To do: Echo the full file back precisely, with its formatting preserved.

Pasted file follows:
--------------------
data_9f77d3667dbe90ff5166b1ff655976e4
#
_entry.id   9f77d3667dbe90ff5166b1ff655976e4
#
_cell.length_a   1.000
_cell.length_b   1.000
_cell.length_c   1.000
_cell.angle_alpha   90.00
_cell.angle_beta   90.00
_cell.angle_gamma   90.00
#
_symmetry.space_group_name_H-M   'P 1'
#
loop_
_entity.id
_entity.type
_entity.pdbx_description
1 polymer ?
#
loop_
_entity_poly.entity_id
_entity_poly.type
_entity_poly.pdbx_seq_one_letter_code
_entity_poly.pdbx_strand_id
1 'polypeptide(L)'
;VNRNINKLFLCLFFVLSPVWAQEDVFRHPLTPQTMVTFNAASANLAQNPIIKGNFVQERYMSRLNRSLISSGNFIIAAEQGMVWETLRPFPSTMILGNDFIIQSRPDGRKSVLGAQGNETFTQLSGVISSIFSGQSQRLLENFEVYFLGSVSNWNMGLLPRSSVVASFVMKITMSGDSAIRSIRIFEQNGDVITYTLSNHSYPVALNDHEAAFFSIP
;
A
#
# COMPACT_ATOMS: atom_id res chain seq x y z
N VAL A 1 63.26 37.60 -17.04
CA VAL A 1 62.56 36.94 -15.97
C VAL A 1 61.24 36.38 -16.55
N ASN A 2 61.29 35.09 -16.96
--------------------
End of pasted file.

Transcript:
data_9f77d3667dbe90ff5166b1ff655976e4
#
_entry.id   9f77d3667dbe90ff5166b1ff655976e4
#
_cell.length_a   1.000
_cell.length_b   1.000
_cell.length_c   1.000
_cell.angle_alpha   90.00
_cell.angle_beta   90.00
_cell.angle_gamma   90.00
#
_symmetry.space_group_name_H-M   'P 1'
#
loop_
_entity.id
_entity.type
_entity.pdbx_description
1 polymer ?
#
loop_
_entity_poly.entity_id
_entity_poly.type
_entity_poly.pdbx_seq_one_letter_code
_entity_poly.pdbx_strand_id
1 'polypeptide(L)'
;VNRNINKLFLCLFFVLSPVWAQEDVFRHPLTPQTMVTFNAASANLAQNPIIKGNFVQERYMSRLNRSLISSGNFIIAAEQGMVWETLRPFPSTMILGNDFIIQSRPDGRKSVLGAQGNETFTQLSGVISSIFSGQSQRLLENFEVYFLGSVSNWNMGLLPRSSVVASFVMKITMSGDSAIRSIRIFEQNGDVITYTLSNHSYPVALNDHEAAFFSIP
;
A
#
# COMPACT_ATOMS: atom_id res chain seq x y z
N VAL A 1 63.26 37.60 -17.04
CA VAL A 1 62.56 36.94 -15.97
C VAL A 1 61.24 36.38 -16.55
N ASN A 2 61.29 35.09 -16.96